So, these are the birds I get to enjoy observing. 🙂 They truly make work in the office less drudgery and more pleasurable.

This is no time for a football rivalry

April 28, 2011 § 10 Comments

I am sure most of my readers are well aware of the massive storms that devastated much of the southeast last night. If you’re not, you might want to Google it.

I live in a town that harbors a strong rivalry against what our news outlet was calling “Ground Zero” for the Alabama storms. The death toll is rising as Tuscaloosa digs themselves out of the rubble. The University of Alabama has halted campus activities for the foreseeable future. I am confident that they are, just as we are, wrapping up their Spring semester and embarking on finals week. I wonder how the students will study. How they will be able to focus on their exams. How the graduating seniors will graduate on time. Whether there will be an “on-time” graduation at all. I’m sure these are questions and issues the President’s and Provost’s offices are currently struggling to answer.

We were spared. The storm that ripped apart our rival town glided past us to the north. The southerly little “tail” that seemed to be heading straight for us, that could possibly have spawned a tornado, even it slipped by us with nary a hailstone. We had a great deal of wind, a light show, and some rain. But nothing close to “that town to the north.”

We were lucky. They weren’t.

Tuscaloosa digs out of rubble; survivors count blessings.

Photo gallery of tornado damage in Tuscaloosa.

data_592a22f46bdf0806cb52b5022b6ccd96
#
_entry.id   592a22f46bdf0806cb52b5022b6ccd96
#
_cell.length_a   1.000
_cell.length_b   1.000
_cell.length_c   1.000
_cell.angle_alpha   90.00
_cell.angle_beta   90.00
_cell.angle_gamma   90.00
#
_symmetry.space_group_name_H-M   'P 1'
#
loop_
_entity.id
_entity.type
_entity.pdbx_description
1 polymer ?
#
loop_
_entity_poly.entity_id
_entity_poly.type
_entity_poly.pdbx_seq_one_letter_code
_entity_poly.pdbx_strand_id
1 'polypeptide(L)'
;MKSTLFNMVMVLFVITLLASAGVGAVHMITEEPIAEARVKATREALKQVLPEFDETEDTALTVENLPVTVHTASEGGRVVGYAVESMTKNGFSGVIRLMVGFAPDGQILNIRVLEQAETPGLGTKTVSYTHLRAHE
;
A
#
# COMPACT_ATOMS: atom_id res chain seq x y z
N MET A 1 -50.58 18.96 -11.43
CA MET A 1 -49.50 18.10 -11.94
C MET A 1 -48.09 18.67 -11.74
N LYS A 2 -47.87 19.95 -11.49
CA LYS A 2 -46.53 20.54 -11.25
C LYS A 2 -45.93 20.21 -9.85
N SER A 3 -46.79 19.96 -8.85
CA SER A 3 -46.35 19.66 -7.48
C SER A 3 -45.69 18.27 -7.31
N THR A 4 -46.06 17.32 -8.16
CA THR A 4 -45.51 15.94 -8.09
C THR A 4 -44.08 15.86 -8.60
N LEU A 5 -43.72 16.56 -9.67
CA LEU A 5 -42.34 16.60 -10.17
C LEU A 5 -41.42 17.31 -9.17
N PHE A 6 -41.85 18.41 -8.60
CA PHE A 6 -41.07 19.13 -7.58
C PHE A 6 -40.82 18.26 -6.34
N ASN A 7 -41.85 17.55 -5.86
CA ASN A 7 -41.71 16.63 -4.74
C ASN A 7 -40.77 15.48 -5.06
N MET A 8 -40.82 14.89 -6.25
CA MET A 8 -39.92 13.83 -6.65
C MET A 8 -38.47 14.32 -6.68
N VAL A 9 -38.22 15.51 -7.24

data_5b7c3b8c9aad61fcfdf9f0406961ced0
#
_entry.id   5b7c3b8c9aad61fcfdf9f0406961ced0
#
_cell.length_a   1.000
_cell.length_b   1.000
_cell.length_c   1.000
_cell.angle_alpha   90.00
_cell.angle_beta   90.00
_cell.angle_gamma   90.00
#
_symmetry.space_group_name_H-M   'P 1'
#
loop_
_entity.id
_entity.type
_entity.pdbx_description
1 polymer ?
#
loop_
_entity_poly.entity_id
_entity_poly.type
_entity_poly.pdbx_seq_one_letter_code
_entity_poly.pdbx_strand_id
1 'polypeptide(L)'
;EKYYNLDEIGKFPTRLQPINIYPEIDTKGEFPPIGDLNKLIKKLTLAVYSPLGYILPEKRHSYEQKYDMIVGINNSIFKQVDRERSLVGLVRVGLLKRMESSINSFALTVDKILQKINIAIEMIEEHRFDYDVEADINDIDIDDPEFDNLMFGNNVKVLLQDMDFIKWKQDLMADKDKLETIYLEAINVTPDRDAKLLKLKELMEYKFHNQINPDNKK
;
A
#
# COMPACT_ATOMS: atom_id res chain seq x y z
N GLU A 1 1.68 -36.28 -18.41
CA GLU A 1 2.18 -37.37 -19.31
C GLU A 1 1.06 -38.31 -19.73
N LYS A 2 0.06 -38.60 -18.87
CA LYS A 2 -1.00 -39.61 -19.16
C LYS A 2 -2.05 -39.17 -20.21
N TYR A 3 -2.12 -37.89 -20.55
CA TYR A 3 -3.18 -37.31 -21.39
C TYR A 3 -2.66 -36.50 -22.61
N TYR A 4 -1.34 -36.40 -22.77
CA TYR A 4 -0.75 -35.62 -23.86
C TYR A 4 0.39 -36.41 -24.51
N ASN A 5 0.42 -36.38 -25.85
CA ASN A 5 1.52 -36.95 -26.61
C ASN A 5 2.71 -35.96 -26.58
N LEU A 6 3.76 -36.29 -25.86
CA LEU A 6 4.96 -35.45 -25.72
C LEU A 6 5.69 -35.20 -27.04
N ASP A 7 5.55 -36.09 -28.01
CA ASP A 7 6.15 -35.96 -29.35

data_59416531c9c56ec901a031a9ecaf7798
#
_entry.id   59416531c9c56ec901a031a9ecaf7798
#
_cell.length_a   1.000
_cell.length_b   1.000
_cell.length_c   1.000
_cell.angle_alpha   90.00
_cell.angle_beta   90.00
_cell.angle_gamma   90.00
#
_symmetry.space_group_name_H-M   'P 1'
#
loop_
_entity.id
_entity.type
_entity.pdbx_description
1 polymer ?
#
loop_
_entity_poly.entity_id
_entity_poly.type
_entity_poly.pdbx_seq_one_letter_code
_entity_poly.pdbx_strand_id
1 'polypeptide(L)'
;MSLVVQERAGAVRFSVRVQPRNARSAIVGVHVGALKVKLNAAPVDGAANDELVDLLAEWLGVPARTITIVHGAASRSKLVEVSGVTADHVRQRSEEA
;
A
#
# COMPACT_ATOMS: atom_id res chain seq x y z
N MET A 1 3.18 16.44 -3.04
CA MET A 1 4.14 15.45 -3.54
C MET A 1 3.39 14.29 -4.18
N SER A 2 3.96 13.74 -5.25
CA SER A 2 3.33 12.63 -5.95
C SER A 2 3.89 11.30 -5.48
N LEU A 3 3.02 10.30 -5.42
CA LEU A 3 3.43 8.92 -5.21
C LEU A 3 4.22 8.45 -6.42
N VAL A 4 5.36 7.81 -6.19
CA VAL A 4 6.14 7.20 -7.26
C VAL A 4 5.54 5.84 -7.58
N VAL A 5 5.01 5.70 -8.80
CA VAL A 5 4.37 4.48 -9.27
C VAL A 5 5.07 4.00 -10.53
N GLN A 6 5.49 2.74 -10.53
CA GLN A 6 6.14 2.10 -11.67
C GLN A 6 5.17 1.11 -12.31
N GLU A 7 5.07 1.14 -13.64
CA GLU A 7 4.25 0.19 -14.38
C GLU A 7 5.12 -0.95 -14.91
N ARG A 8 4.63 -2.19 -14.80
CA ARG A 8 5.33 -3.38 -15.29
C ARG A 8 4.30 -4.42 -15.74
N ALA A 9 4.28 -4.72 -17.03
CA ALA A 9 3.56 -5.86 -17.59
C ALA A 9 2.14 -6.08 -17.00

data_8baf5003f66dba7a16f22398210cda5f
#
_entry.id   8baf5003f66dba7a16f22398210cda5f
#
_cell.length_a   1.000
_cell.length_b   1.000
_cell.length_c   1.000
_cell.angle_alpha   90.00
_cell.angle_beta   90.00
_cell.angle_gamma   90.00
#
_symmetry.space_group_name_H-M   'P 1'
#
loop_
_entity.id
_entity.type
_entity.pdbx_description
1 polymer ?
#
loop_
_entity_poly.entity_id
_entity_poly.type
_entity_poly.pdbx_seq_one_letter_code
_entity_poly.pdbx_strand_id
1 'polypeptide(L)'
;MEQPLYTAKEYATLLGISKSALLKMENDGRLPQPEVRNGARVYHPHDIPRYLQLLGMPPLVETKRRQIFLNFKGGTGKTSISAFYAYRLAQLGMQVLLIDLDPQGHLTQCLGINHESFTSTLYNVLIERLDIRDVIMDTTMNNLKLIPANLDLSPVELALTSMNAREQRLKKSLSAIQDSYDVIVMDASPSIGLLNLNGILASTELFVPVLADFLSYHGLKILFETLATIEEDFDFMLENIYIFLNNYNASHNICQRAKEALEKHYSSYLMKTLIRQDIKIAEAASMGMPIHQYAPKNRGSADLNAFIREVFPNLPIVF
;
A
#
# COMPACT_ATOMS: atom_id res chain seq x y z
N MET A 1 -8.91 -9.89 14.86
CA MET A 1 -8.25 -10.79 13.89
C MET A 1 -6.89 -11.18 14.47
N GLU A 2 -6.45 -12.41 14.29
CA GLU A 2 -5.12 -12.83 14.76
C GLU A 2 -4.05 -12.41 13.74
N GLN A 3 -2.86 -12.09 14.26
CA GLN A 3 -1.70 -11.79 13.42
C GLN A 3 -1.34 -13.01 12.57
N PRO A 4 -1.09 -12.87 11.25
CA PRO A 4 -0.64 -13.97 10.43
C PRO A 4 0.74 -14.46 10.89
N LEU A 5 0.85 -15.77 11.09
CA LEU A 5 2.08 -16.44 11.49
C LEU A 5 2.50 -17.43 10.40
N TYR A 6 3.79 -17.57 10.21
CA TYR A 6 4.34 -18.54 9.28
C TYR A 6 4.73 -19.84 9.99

“4-27-2011 Tuscaloosa Tornado”

“4-28-2011 Tuscaloosa Tornado” (note: this is of the 4.27.11 tornado, but was uploaded on the 28th.)

I can only hope that as my students begin their final exams this week, they can take a moment out of their stressful days to reflect on just how lucky they are to be stressing out over tests, and I hope they are grateful for that luck.

Edit: As of 2:45 p.m., this is the latest I’ve heard in response to my own questions above. The University of Alabama has chosen to cancel final exams campus-wide. Students will have the option to accept the current grade they have in the course (adjusted to account for the removed final), or they can contact their professor about arranging a make-up final exam. Graduation has been moved to August 6th. I can only imagine this will cause some frustration for the summer graduates because it means that the summer graduation will essentially be two graduations smashed together. But, again, if they survived and are capable of feeling frustration at the new graduation schedule, then they are lucky.

Tension, taxes, and ticks–oh my!

April 4, 2011 § 11 Comments

Today was marked by three things:

1. Tension